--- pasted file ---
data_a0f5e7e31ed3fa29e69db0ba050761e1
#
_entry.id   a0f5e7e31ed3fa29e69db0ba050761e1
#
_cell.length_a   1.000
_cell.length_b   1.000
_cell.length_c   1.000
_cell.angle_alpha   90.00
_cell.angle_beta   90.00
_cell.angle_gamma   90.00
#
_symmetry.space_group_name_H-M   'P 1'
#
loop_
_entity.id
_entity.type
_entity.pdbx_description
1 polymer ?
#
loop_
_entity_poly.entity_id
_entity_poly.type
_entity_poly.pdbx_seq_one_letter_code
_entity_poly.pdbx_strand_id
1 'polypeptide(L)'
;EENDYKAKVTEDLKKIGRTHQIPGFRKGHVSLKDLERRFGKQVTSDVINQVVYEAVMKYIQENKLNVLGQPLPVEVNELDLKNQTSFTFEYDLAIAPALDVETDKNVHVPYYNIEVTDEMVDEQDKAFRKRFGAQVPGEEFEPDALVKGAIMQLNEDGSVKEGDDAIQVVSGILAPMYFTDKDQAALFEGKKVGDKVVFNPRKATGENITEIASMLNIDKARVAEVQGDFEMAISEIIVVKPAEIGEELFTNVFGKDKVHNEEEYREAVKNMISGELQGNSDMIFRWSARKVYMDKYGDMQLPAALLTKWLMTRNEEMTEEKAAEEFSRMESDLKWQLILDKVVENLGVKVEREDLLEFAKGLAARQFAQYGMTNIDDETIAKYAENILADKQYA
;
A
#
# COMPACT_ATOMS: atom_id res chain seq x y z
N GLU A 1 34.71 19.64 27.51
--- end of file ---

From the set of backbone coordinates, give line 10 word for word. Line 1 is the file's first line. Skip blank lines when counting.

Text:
_cell.angle_gamma   90.00